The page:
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 Post subject: The Stockholm Address
PostPosted: Mon May 05, 2008 3:20 pm 
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Joined: Tue Feb 21, 2006 5:22 pm
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Location: In the early days of a better nation
I present this with no comment other than saying perhaps it could be considered hardline.

Stockholm Address
Marion Price 32C
April 2008

Ireland remains partitioned. Irish sovereignty continues to be violated by British Parliamentary activity in our country. The democratic wishes of the Irish people cannot be realised because a section of the Irish people, at the British Government’s insistence, maintains a veto over the constitutional future of the island. The cause of conflict in the Anglo-Irish war remains unresolved. For our part, as Irish republican separatists, the 32 County Sovereignty Movement challenged the status quo by placing before the United Nations a submission outlining our case in International Law for the Irish peoples inalienable right to self determination. As a republican organisation we are not the first in Irish history to assert our national rights. We are part of a long and noble tradition. But what our UN Submission represents is the contemporary expression of that tradition in a clear and forceful context. The arguments contained within the submission are not the property of the 32CSM but belong to any Irish person who values the integrity of Irish sovereignty. So long as a British Government maintains a presence in Ireland Irish republicans will maintain a steadfast argument against them.

That struggle has written, and continues to write, Irish history. In Ireland today, as the political establishments North and South celebrate the 10th anniversary of the Good Friday Agreement Irish republicans are somewhat bewildered that the 86th anniversary of the 1922 Anglo-Irish Treaty is not celebrated also given that it is in effect the parent of the Good Friday Accord. They are both cut from the same political cloth. But what bewilders republicans even more is that the abject failure which the 1922 Treaty represented was once more used as a template to address the partitioning of Ireland. The mistakes of the past were not learnt from, they were merely updated.

To draw parallels with the past should not be seen as a fixation to dwell on the past. Suffice to say that the motives for any British Government to enter into negotiations with Irish republicanism are to undermine the resistance offered against them. Few could deny that this was the case in 1922 when Civil War erupted as a result and few can deny that 1998 was any different when the Provisional IRA negotiated away its raison detre and destroyed its own weaponry at British insistence. And again as those who argued that 1922 was a stepping stone to independence so too there are those who say Good Friday is a transition arrangement to Irish unity. But even a casual observer of the politics of the Six County state would see that Irish unity is far removed from any current agenda. Those in Provisional Sinn Fein who called on Irish republicans and nationalists to wholeheartedly follow their strategy are now calling on those very same people to become informers for the British establishment against republicans who continue to oppose them. History has come full circle.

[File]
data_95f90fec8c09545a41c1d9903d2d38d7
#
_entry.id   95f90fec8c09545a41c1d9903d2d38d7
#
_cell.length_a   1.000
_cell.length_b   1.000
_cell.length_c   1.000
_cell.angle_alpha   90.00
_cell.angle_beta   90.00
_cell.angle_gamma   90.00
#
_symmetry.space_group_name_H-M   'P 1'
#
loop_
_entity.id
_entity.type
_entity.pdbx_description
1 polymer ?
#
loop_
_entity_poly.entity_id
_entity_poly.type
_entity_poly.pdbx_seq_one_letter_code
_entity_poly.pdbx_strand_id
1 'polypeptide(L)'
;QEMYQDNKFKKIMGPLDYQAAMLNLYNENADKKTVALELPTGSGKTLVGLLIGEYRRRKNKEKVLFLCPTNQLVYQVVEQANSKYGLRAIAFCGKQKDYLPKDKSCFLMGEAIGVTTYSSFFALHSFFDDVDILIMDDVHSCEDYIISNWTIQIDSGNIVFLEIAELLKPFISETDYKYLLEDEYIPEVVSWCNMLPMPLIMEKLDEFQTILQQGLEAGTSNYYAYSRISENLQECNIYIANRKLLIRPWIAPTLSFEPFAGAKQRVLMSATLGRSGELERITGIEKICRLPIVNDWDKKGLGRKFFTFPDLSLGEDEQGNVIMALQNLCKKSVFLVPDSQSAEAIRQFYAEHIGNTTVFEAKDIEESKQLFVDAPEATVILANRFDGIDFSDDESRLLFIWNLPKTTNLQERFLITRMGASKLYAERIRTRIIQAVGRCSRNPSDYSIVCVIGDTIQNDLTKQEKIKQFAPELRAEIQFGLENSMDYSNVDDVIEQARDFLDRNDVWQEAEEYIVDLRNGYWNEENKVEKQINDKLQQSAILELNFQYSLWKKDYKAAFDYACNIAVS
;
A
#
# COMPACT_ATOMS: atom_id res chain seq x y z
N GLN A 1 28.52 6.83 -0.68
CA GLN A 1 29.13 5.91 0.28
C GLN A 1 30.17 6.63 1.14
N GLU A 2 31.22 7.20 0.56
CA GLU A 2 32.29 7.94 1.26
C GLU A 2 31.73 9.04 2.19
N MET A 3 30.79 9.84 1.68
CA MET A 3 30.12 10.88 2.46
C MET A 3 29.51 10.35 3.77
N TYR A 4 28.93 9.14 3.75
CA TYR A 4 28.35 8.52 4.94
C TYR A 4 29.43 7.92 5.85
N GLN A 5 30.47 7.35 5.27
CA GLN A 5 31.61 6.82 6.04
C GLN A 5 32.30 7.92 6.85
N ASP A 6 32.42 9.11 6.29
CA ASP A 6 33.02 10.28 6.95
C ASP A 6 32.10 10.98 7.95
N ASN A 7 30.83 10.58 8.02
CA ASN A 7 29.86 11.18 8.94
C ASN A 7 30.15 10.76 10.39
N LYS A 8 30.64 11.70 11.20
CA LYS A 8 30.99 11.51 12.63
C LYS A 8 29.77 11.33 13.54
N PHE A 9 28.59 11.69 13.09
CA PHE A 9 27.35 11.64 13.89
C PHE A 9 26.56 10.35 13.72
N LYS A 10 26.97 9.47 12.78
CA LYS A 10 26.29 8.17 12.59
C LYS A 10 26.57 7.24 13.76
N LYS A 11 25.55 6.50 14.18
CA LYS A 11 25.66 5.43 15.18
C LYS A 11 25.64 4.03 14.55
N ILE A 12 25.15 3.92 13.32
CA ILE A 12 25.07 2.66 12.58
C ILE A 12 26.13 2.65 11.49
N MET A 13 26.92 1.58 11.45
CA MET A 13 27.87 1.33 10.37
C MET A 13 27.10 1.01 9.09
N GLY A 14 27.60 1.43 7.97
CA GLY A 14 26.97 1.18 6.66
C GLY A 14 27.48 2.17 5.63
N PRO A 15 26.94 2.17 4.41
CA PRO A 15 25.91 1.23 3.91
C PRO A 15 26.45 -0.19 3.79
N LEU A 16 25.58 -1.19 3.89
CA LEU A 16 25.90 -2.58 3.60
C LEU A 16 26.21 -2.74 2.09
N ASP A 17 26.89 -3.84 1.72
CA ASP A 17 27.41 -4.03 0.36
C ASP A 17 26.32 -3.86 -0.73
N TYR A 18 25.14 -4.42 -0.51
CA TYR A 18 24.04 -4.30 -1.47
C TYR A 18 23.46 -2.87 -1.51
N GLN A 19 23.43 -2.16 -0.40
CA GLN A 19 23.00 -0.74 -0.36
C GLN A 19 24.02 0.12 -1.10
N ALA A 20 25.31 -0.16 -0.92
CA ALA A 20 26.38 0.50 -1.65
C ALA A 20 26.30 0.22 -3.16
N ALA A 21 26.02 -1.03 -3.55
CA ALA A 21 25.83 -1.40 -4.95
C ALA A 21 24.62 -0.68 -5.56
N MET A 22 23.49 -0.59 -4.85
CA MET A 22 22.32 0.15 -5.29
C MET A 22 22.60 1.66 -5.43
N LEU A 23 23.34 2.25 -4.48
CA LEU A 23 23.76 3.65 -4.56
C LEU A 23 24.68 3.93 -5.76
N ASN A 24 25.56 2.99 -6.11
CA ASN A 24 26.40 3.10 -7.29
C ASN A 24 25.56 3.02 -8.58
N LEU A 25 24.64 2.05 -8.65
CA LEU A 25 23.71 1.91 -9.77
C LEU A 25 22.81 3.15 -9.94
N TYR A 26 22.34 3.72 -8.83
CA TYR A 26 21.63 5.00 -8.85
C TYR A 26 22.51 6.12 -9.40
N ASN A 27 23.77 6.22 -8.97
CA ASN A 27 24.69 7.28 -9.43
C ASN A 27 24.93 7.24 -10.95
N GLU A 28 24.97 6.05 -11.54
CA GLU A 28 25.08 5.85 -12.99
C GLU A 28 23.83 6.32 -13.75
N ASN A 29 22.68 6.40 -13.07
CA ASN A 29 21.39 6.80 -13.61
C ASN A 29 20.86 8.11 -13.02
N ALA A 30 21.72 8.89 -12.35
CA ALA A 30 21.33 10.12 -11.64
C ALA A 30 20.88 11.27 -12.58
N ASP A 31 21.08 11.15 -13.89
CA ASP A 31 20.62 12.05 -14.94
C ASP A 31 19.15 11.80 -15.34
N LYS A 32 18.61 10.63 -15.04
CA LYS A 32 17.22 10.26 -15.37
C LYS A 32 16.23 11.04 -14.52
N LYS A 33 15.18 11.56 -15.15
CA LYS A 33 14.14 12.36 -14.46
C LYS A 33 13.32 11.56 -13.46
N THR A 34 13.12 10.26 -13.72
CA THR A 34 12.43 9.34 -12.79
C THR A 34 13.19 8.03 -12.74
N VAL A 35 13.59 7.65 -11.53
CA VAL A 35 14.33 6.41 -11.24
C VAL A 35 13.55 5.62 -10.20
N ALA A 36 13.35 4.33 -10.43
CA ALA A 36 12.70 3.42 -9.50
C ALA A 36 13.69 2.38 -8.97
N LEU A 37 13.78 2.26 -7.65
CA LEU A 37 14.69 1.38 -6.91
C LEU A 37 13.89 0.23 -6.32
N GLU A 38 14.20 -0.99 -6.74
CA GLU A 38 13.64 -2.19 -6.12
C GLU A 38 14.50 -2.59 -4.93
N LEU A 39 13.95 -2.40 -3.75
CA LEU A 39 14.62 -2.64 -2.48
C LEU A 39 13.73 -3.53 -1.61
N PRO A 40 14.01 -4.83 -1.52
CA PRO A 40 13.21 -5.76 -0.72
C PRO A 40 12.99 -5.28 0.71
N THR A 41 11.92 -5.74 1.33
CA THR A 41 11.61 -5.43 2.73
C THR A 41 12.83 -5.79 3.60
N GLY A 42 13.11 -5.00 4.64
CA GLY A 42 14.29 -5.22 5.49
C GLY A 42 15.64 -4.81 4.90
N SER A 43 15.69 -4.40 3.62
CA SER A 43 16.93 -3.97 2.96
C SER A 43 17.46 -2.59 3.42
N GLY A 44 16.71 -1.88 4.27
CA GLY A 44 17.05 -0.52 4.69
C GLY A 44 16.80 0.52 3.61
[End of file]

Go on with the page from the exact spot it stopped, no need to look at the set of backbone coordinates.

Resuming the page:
After thirty years of armed conflict peace was an easy commodity to sell. Irish political leaders took refuge in the emotional language of peace when they should have pursued the language of freedom and democracy. Republican leaders betrayed their civil rights nature when they bartered our national rights in exchange for British movement on rights within the Six County statelet. And that is exactly what the Good Friday Accord represented, a sanitising of British rule in Ireland. The issue to be resolved was no longer the fact of their presence but the manner of their presence. The long-term British strategy of Normalisation, Ulsterisation and Criminalisation had come to fruition because two fundamental goals were achieved by them; Firstly the Provisional Movement was now part of the state apparatus and secondly Dublin’s Constitutional Claim over the whole island was removed. When the Good Friday Agreement was submitted to a partitioned Irish electorate it was overwhelmingly endorsed and the British immediately seized upon this as an Irish mandate for its presence in Ireland. Those who signed the accord were now legally and politically obliged to recognise partition as legitimate and that armed resistance to it amounted to a criminal conspiracy against the lawful state.

The out workings of the Good Friday Agreement culminated in its eventual replacement by the St Andrews Agreement which was never submitted to either electorate. That ultimate power remained with London was evidenced by London’s unilateral suspension of the Stormont Assembly on several occasions with derisory objections from Dublin. It was the exercising of this power that convinced Unionism that the British dimension to partition was more robustly defended by London than the Irish dimension was defended by Dublin. When the Unionist leadership changed from those who negotiated Good Friday to those who opposed it the scene was inevitably set for the systematic deconstruction of any All Ireland dimension within its remit. All decisions and policies concerning All Ireland co-operation were slowly returned to the Unionist dominated Assembly and Executive. Policing and Justice Powers, yet to be devolved, were separated into local and national areas with the British Security Services remaining in firm control of the ‘National Security of Her Majesty’s Borders’. As these tenets of the original accord were removed in the St Andrews Agreement the unionist leadership were now confidently boasting that the Good Friday Agreement was dead.